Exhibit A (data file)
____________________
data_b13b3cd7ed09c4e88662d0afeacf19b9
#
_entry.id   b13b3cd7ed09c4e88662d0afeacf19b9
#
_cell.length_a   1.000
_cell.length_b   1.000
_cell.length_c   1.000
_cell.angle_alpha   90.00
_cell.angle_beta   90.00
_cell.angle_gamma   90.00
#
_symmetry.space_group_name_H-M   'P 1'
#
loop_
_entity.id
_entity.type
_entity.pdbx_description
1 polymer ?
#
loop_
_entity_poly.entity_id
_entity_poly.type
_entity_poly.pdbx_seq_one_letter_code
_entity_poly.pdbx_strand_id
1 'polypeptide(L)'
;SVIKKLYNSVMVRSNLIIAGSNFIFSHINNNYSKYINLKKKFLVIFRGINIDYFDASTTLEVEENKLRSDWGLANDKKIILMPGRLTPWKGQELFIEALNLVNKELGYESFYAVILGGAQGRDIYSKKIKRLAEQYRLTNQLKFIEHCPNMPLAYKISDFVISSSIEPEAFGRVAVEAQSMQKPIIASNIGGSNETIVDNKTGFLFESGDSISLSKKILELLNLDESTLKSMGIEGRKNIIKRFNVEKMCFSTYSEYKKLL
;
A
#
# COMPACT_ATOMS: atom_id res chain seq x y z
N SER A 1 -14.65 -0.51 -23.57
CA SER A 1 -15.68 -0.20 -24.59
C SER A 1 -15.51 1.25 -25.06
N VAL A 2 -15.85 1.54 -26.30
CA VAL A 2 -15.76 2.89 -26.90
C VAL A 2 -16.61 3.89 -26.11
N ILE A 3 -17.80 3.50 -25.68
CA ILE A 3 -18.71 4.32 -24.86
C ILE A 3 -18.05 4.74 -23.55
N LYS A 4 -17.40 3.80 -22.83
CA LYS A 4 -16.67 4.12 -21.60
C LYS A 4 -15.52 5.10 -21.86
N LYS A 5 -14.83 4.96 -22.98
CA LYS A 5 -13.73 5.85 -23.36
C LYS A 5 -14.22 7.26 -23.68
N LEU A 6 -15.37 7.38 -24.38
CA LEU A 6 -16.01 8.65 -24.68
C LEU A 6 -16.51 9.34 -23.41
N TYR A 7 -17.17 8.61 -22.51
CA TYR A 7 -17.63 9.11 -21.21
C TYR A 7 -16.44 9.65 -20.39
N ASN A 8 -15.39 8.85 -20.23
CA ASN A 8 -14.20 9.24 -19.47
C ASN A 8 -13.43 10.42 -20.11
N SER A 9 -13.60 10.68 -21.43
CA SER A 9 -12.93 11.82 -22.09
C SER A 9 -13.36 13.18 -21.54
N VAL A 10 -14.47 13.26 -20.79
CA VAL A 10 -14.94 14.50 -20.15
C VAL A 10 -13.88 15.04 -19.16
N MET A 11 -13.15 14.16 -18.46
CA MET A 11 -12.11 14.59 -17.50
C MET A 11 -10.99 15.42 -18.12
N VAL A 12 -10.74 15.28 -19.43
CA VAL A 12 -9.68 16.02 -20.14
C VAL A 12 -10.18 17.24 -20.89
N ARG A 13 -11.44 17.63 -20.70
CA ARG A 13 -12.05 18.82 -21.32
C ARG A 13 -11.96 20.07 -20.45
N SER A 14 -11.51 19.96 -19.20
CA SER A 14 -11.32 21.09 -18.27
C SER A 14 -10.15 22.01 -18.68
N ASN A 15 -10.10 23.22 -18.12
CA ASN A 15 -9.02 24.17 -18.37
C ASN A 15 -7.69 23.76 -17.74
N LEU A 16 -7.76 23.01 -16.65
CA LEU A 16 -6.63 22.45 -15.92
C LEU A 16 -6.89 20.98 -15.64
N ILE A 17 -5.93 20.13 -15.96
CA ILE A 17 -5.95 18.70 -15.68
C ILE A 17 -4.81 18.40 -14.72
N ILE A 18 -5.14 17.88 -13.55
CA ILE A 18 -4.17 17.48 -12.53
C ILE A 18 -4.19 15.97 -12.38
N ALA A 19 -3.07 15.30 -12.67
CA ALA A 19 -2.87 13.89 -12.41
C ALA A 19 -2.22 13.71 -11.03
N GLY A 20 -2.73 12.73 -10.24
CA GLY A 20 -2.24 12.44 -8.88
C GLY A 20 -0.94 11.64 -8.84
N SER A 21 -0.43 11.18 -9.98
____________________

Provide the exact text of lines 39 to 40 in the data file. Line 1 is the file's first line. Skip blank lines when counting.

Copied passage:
C ILE A 3 -18.05 4.74 -23.55
N LYS A 4 -17.40 3.80 -22.83